In this case, the question we asked in Dread has an added significance. The record before us does not support the argument that is made. For example, the report of proceedings shows that at his trial defendant appeared to be a well-adjusted adult who understood every facet of the prosecution in which he was involved. Although he could have, he did not request a continuance. In answer to questions asked him, he disclosed his indigency and asked for appointment of counsel to defend him. His request was granted and the case was passed to allow counsel and client to confer. The record reflects the court's decision that the trial was to proceed later in the day. However, it does not disclose the length of time defendant and his counsel had for consultation. In any event, it appears from his handling of the defense, that the assistant public defender, in the time given him, was able to understand defendant and the theory of his case. No request for a continuance was made; no objection was expressed by defendant in the immediate trial on which the court embarked.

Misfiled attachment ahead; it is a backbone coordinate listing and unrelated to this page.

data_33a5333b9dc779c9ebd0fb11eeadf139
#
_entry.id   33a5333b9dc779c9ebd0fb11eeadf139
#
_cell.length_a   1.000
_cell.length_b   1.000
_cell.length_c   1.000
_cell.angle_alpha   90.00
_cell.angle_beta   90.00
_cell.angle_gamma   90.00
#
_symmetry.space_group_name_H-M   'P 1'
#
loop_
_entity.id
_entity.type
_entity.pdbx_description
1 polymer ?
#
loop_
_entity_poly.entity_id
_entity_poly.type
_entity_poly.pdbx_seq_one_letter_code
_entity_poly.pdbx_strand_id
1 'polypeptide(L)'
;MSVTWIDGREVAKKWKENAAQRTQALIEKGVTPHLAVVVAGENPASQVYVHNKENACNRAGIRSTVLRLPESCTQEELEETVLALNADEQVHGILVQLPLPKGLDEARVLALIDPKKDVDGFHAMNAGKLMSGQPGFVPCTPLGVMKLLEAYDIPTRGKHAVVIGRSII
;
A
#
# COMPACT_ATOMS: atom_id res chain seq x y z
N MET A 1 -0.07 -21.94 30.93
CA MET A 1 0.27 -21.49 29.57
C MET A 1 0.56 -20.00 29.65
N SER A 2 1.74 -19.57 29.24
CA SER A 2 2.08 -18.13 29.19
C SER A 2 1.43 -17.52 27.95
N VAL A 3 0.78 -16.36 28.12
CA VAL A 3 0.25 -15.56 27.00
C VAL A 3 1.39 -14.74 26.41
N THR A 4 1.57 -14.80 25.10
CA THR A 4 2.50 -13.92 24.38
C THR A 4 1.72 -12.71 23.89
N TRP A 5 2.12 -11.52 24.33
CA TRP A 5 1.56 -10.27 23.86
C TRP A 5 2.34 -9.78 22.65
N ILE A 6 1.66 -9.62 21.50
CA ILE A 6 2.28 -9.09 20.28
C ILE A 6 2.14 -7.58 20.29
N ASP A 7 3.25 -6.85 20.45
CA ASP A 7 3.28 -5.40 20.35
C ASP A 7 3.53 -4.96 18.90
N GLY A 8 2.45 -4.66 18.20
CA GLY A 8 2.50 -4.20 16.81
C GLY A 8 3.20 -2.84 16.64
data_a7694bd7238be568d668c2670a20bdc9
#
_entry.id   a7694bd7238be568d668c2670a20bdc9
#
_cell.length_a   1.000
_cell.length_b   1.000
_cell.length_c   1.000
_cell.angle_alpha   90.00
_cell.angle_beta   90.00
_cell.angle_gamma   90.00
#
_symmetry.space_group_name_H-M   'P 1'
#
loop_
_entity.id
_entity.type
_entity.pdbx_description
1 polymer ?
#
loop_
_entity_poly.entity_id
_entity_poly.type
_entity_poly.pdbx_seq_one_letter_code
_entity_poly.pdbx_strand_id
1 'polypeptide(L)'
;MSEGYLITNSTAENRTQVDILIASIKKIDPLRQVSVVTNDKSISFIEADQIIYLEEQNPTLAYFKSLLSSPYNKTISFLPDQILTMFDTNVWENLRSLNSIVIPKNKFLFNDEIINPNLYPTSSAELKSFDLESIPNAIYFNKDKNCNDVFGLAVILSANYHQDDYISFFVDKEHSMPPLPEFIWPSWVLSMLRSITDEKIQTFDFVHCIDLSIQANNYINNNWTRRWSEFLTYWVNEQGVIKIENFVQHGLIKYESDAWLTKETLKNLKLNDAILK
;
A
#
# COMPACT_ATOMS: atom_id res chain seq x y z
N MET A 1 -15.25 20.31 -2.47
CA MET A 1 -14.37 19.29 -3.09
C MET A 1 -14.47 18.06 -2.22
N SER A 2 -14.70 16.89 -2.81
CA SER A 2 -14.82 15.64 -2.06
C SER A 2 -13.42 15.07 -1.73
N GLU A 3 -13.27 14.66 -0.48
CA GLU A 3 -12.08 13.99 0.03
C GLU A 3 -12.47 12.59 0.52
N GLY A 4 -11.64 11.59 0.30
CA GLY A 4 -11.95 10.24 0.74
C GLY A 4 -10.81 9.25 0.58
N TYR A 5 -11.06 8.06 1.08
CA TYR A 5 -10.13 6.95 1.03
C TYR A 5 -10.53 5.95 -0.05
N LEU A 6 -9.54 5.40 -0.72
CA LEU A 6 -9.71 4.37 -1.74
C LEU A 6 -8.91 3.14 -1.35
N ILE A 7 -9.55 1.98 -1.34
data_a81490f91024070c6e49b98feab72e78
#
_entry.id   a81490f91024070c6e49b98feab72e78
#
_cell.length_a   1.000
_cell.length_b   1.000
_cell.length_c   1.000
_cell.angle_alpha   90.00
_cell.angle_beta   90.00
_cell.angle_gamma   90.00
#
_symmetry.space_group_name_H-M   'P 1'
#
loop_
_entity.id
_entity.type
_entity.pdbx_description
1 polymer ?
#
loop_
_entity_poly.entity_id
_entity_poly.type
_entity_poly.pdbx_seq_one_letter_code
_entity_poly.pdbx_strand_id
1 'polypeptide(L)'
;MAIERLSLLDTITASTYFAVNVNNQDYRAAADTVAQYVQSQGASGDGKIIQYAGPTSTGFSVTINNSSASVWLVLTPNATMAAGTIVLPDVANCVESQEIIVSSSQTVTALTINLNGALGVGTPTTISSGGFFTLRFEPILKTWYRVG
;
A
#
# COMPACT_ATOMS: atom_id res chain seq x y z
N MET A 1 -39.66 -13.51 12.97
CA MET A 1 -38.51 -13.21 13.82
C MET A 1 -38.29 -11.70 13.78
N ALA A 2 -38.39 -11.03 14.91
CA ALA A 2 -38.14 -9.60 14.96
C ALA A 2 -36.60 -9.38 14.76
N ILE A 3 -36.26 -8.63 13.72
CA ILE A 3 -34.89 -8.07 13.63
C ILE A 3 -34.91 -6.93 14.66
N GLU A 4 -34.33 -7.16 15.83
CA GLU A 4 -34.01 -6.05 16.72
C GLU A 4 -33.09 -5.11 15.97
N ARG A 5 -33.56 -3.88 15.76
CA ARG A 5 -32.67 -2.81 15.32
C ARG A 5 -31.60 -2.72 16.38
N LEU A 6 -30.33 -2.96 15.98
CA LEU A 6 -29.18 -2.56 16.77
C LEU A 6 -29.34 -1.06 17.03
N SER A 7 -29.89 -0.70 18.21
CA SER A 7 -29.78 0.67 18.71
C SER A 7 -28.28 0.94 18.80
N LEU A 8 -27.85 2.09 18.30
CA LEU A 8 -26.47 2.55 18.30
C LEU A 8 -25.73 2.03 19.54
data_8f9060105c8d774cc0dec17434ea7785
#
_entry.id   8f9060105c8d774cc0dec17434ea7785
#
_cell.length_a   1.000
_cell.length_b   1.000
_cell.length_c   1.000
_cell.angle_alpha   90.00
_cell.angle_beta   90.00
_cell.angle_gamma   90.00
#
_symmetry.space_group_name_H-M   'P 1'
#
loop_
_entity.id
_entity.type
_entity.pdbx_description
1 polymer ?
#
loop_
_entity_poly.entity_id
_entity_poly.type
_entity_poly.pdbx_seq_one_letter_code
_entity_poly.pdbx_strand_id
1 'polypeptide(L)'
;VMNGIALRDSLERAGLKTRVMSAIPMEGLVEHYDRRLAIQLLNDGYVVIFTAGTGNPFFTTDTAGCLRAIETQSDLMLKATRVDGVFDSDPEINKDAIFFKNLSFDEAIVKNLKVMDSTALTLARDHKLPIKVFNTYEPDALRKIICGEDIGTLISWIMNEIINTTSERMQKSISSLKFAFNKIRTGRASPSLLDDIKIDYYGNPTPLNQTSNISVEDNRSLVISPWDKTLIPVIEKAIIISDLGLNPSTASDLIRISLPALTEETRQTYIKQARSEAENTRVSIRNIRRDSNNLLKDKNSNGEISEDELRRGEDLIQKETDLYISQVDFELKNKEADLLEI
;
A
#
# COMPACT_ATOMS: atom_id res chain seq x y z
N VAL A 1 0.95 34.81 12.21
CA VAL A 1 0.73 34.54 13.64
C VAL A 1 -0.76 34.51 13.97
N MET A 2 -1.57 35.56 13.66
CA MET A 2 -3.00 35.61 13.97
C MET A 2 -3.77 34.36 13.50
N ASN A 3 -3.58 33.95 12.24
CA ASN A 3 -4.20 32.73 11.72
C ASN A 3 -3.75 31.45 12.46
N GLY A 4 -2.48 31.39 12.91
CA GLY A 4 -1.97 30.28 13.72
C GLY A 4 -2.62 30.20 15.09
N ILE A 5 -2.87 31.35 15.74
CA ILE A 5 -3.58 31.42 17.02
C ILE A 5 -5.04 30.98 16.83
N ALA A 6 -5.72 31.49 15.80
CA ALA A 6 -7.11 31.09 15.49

• 5 In the absence of a request either by a defendant or his counsel for the continuance of a case, there is a presumption that they are ready and prepared. (People v. Jones, 9 Ill.2d 481, 138 N.E.2d 522; People v. Sulton, 130 Ill. App.2d 1098, 266 N.E.2d 351.) A defendant who neither requests nor is refused additional time to prepare for trial, and is represented by counsel with whom he confers, cannot claim that undue dispatch in beginning his trial denied him effective assistance of counsel. (People v. Coleman, 45 Ill.2d 466, 259 N.E.2d 269; People v. Kendall, 7 Ill.2d 570, 131 N.E.2d 519; compare People v. Husar, 22 Ill. App.3d 758, 318 N.E.2d 24.) Of course, facts dehors the record may show that in violation of his right to effective assistance of counsel a continuance was not requested on a defendant's behalf. But such facts, because they are not part of the record on appeal, might be grounds for a proceeding under the Post-Conviction Hearing Act. See People v. Murrell, 20 Ill. App.3d 789, 314 N.E.2d 467; People v. Warr, 54 Ill.2d 487, 298 N.E.2d 164; People v. Morris, 3 Ill.2d 437, 121 N.E.2d 810; Ill. Rev. Stat. 1973, ch. 38, pars. 122-1 et seq.

• 6 Therefore, we conclude that in this appeal, the entire argument of the public defender is conjectural, one based on a record that is incomplete. Where the record of an appeal is incomplete, we will indulge in every reasonable presumption favorable to the judgment, order or ruling appealed from, including that the trial court ruled or acted correctly. And any doubt arising from incompleteness of the record will be resolved against the appellant. (People v. Williams, 59 Ill.2d 402, 320 N.E.2d 849; People v. Zimmerman, 57 Ill. App.2d 190, 206 N.E.2d 741; 2 Ill. L.&Pr. Appeal and Error § 713 (1953).) Applying these rules, we affirm the judgment of the trial court.


DOWNING, P.J., and STAMOS, J., concur.